includes both traditional music and the genre that evolved from it during the 20th century folk revival. The term originated in the 19th century, but is often applied to music older than that. Some types of folk music are also called world music. Traditional folk music has been defined in several ways: as music transmitted orally, music with unknown composers, or music performed by custom over a long period of time. It has been contrasted with commercial and classical styles. Starting in the mid-20th century, a new form of popular folk music evolved from traditional folk music. This process and period is called the (second) folk revival and reached a zenith in the 1960s
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Spiritual (music)
Spirituals (or Negro spirituals)[1][2] are generally Christian songs that were created by African Americans.[3] Spirituals were originally an oral tradition that imparted Christian values while also describing the hardships of slavery.[4] Although spirituals were originally unaccompanied monophonic (unison) songs, they are best known today in harmonized choral arrangements
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Dansband
Dansband
Dansband
("dance band"), or danseband in Norwegian and Danish, is a Swedish term for a band that plays dansbandsmusik ("dance band music"). Dansbandsmusik is often danced to in pairs. Jitterbug
Jitterbug
and foxtrot music are often included in this category. The music is primarily inspired by swing, schlager, country, jazz, and rock. The main influence for rock-oriented bands is the rock music of the 1950s and 1960s. The terms dansband and dansbandsmusik were coined around 1970, when Swedish popular music developed a signature style. The genre developed primarily in Sweden, but has spread to neighbouring countries Norway, Denmark
Denmark
and the Swedish-speaking regions of Finland
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Soul Music
Soul music
Soul music
(often referred to simply as soul) is a popular music genre that originated in the United States in the late 1950s and early 1960s. It combines elements of African-American gospel music, rhythm and blues and jazz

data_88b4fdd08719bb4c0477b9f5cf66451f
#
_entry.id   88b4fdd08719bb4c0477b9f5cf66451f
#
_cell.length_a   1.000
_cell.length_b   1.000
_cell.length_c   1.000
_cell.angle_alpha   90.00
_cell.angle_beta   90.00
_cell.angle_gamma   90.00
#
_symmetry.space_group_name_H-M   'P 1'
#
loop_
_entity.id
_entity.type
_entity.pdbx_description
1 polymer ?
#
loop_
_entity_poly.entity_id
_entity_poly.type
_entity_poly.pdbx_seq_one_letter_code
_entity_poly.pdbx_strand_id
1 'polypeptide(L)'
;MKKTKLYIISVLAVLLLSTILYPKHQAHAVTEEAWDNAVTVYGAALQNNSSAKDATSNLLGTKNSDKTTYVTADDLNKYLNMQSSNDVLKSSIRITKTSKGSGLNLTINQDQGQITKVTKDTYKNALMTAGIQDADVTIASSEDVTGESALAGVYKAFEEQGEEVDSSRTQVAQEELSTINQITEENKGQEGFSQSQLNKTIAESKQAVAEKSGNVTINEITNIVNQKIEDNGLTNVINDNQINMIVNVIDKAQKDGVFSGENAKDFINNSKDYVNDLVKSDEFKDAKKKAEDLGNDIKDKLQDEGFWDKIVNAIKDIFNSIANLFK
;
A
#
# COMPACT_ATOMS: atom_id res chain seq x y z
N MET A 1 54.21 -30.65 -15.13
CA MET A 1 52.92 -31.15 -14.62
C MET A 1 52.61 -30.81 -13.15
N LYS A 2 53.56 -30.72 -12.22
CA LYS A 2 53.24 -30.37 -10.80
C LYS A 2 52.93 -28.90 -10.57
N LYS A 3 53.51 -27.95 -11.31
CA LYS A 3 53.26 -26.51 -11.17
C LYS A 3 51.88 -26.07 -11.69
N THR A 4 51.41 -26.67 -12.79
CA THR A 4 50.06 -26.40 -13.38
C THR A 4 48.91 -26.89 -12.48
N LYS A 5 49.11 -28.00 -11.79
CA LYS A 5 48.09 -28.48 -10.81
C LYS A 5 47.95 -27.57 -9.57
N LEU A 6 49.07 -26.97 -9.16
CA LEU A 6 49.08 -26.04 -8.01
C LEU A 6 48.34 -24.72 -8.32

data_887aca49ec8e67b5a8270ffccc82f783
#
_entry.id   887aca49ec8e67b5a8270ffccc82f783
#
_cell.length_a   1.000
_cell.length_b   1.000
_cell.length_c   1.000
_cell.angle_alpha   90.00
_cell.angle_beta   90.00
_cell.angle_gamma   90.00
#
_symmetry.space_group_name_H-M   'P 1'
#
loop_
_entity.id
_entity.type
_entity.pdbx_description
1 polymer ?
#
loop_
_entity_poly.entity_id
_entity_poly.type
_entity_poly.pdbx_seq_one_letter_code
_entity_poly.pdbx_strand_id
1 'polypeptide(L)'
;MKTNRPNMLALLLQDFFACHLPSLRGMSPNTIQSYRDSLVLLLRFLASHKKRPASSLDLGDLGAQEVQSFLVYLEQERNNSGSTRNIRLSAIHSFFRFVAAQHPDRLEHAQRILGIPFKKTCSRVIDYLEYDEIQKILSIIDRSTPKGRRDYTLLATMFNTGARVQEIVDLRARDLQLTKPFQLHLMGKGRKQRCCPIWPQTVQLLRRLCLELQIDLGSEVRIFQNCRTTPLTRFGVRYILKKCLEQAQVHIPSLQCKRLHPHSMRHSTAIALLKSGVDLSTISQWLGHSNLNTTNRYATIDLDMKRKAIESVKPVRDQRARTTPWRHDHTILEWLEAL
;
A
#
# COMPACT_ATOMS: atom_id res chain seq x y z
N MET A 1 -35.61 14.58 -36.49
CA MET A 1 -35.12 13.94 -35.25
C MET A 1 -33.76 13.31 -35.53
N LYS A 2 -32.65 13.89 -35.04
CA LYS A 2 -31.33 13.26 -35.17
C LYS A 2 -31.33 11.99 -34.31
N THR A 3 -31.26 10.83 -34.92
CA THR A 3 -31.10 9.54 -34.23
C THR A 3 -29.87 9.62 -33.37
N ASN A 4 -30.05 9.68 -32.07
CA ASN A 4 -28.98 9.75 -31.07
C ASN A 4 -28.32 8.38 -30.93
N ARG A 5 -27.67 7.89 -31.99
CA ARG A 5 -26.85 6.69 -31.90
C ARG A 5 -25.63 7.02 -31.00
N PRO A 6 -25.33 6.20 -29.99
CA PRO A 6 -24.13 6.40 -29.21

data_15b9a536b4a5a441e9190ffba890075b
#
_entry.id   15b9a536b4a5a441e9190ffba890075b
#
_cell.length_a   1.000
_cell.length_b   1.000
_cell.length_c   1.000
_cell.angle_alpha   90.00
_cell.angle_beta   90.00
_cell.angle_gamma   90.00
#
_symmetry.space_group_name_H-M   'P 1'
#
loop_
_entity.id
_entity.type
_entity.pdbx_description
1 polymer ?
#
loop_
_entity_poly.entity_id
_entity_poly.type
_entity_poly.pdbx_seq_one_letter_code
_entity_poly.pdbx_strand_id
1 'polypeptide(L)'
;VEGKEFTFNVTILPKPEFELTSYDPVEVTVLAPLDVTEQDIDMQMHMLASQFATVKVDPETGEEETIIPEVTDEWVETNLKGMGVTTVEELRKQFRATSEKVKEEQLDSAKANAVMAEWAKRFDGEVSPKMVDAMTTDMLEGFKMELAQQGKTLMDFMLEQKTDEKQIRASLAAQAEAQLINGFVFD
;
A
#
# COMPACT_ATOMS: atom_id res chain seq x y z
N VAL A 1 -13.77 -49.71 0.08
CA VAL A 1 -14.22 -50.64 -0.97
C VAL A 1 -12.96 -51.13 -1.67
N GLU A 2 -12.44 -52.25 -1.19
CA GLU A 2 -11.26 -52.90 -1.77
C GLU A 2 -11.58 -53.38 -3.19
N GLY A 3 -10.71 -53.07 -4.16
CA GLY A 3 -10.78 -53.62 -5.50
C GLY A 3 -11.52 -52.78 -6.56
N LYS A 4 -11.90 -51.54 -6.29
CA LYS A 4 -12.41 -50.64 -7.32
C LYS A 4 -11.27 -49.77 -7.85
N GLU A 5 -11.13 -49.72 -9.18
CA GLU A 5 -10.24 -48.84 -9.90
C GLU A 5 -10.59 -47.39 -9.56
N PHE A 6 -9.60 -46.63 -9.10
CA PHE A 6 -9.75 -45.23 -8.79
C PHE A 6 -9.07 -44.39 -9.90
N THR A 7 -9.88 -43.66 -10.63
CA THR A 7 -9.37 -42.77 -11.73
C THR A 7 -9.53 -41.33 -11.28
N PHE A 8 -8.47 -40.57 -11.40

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Singing
Singing
Singing
is the act of producing musical sounds with the voice and augments regular speech by the use of sustained tonality, rhythm, and a variety of vocal techniques. A person who sings is called a singer or vocalist. Singers perform music (arias, recitatives, songs, etc.) that can be sung with or without accompaniment by musical instruments. Singing
Singing
is often done in an ensemble of musicians, such as a choir of singers or a band of instrumentalists. Singers may perform as soloists or accompanied by anything from a single instrument (as in art song or some jazz styles) up to a symphony orchestra or big band
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Classical Music
Classical music
Classical music
is art music produced or rooted in the traditions of Western culture, including both liturgical (religious) and secular music. While a more precise term is also used to refer to the period from 1750 to 1820 (the Classical period), this article is about the broad span of time from before the 6th century AD to the present day, which includes the Classical period and various other periods.[1] The central norms of this tradition became codified between 1550 and 1900, which is known as the common-practice period
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Bluegrass Music
Bluegrass music
Bluegrass music
is a form of American roots music, and is defined by its unique homage to America and its various cultural influences that truly define America. Influenced by the music of Appalachia,[1] bluegrass has mixed roots in Irish, Scottish and English[2] traditional music, and was also later influenced by the music of African-Americans[3] through incorporation of jazz elements. Settlers from Britain and Ireland arrived in Appalachia
Appalachia
during the 18th century, and brought with them the musical traditions of their homelands.[4] These traditions consisted primarily of English and Scottish ballads—which were essentially unaccompanied narrative—and dance music, such as Irish reels, which were accompanied by a fiddle.[5] Many older bluegrass songs come directly from the British Isles
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Afrobeat
Afrobeat
Afrobeat
is a music genre which developed in the 1970s when African musicians began combining elements of West African musical styles such as jùjú music and highlife with American funk and jazz influences, with a focus on chanted vocals, complex intersecting rhythms, and percussion.[1] The term was coined by Nigerian
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Progressive Rock
Progressive rock
Progressive rock
(shortened as prog; sometimes called art rock, classical rock or symphonic rock) is a broad subgenre of rock music[7] that developed in the United Kingdom
United Kingdom
and United States
United States
throughout the mid to late 1960s